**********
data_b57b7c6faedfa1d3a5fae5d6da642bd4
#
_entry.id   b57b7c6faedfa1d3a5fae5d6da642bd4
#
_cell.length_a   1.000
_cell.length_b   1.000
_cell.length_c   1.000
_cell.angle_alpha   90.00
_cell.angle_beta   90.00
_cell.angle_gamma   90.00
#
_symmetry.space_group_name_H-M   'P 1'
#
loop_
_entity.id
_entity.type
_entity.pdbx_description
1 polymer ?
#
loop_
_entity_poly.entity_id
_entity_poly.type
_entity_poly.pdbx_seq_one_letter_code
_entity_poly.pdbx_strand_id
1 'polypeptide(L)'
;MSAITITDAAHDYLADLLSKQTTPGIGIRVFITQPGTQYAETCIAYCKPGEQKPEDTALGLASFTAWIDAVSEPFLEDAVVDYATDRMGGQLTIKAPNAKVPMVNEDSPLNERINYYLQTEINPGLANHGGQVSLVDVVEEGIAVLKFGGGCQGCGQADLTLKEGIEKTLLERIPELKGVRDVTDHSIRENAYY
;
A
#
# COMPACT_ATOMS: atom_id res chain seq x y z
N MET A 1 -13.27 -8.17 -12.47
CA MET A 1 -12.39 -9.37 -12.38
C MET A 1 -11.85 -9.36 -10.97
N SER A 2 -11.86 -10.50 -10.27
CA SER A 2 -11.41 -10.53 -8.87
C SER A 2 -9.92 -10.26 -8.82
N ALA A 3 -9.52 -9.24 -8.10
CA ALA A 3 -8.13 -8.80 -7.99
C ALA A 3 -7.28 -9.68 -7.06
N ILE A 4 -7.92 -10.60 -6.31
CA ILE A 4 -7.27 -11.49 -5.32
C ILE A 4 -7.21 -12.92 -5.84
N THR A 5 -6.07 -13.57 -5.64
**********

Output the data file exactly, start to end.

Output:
data_b57b7c6faedfa1d3a5fae5d6da642bd4
#
_entry.id   b57b7c6faedfa1d3a5fae5d6da642bd4
#
_cell.length_a   1.000
_cell.length_b   1.000
_cell.length_c   1.000
_cell.angle_alpha   90.00
_cell.angle_beta   90.00
_cell.angle_gamma   90.00
#
_symmetry.space_group_name_H-M   'P 1'
#
loop_
_entity.id
_entity.type
_entity.pdbx_description
1 polymer ?
#
loop_
_entity_poly.entity_id
_entity_poly.type
_entity_poly.pdbx_seq_one_letter_code
_entity_poly.pdbx_strand_id
1 'polypeptide(L)'
;MSAITITDAAHDYLADLLSKQTTPGIGIRVFITQPGTQYAETCIAYCKPGEQKPEDTALGLASFTAWIDAVSEPFLEDAVVDYATDRMGGQLTIKAPNAKVPMVNEDSPLNERINYYLQTEINPGLANHGGQVSLVDVVEEGIAVLKFGGGCQGCGQADLTLKEGIEKTLLERIPELKGVRDVTDHSIRENAYY
;
A
#
# COMPACT_ATOMS: atom_id res chain seq x y z
N MET A 1 -13.27 -8.17 -12.47
CA MET A 1 -12.39 -9.37 -12.38
C MET A 1 -11.85 -9.36 -10.97
N SER A 2 -11.86 -10.50 -10.27
CA SER A 2 -11.41 -10.53 -8.87
C SER A 2 -9.92 -10.26 -8.82
N ALA A 3 -9.52 -9.24 -8.10
CA ALA A 3 -8.13 -8.80 -7.99
C ALA A 3 -7.28 -9.68 -7.06
N ILE A 4 -7.92 -10.60 -6.31
CA ILE A 4 -7.27 -11.49 -5.32
C ILE A 4 -7.21 -12.92 -5.84
N THR A 5 -6.07 -13.57 -5.64